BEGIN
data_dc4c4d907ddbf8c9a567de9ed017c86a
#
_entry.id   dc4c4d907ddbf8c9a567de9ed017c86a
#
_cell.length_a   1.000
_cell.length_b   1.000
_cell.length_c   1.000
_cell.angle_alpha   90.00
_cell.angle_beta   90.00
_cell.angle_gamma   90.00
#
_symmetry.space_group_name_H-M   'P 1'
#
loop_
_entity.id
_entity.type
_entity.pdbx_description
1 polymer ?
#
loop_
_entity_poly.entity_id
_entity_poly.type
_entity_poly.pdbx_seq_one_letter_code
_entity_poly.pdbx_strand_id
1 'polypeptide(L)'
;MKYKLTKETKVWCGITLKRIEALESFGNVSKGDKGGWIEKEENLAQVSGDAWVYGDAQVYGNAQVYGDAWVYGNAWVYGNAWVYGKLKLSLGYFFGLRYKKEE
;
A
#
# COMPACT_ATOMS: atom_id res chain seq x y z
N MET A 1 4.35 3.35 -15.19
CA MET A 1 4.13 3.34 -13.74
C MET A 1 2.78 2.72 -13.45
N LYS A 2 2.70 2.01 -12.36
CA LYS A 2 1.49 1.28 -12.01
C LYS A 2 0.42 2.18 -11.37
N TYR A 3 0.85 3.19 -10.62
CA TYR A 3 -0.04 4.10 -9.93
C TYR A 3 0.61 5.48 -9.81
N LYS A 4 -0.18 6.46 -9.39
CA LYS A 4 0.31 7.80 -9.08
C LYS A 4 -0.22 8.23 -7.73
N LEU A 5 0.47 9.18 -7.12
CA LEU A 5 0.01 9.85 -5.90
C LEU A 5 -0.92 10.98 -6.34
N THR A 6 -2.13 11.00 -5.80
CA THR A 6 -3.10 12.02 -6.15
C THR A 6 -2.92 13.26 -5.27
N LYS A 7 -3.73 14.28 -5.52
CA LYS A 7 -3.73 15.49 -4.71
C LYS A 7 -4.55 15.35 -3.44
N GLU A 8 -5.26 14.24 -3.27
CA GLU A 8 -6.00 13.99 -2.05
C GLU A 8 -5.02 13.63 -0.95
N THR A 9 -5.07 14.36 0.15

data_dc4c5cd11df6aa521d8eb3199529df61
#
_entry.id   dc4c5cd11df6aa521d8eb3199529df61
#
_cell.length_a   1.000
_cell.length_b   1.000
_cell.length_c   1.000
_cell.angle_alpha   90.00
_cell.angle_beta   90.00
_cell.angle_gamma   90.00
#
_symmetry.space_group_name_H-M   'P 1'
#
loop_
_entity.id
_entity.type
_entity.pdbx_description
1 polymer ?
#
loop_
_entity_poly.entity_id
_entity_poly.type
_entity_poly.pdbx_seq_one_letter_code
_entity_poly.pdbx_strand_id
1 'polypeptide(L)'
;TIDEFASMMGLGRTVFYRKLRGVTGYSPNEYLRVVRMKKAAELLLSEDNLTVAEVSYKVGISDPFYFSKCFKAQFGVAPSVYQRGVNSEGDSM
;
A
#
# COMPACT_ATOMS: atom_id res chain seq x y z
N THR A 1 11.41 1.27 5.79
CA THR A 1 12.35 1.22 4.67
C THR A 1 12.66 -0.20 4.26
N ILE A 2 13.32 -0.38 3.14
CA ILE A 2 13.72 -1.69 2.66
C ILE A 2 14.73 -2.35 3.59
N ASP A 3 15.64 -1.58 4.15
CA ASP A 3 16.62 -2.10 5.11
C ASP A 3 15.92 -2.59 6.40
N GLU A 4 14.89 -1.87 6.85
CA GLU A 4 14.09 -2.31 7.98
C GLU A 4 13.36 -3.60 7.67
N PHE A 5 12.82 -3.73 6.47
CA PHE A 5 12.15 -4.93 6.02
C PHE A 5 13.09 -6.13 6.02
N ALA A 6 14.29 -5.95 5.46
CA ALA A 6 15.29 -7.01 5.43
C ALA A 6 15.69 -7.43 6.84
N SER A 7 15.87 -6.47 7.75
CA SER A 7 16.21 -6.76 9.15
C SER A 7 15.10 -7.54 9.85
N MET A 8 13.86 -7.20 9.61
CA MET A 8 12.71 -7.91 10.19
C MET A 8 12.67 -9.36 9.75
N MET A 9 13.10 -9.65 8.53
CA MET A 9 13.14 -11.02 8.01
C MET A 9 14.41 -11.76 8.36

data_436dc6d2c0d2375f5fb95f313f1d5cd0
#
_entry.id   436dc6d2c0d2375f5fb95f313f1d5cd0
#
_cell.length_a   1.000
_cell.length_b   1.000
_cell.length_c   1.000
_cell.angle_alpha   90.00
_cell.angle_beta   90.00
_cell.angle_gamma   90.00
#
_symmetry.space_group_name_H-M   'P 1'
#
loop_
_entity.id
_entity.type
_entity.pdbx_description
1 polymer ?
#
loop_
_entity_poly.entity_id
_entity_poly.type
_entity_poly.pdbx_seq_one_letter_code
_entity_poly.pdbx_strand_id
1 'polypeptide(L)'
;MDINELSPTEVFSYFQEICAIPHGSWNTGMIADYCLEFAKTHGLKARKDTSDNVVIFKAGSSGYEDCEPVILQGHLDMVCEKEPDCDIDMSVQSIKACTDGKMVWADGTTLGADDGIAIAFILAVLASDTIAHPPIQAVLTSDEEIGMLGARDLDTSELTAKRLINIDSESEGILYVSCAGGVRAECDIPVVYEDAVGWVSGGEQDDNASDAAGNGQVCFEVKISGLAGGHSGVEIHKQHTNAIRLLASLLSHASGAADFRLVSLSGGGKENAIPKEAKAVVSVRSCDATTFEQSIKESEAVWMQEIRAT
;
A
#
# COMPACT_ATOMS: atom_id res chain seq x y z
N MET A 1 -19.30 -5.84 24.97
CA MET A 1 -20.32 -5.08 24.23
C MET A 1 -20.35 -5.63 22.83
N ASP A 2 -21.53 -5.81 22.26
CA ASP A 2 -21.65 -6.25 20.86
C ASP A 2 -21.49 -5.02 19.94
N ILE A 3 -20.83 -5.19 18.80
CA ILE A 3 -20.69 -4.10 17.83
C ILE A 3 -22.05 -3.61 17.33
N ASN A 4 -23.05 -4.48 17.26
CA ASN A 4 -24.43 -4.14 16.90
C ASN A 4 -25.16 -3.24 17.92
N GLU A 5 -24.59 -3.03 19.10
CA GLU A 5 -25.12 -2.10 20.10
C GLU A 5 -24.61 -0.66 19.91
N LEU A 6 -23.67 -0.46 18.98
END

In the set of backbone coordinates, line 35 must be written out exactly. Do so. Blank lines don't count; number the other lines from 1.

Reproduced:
CA LYS A 2 1.49 1.28 -12.01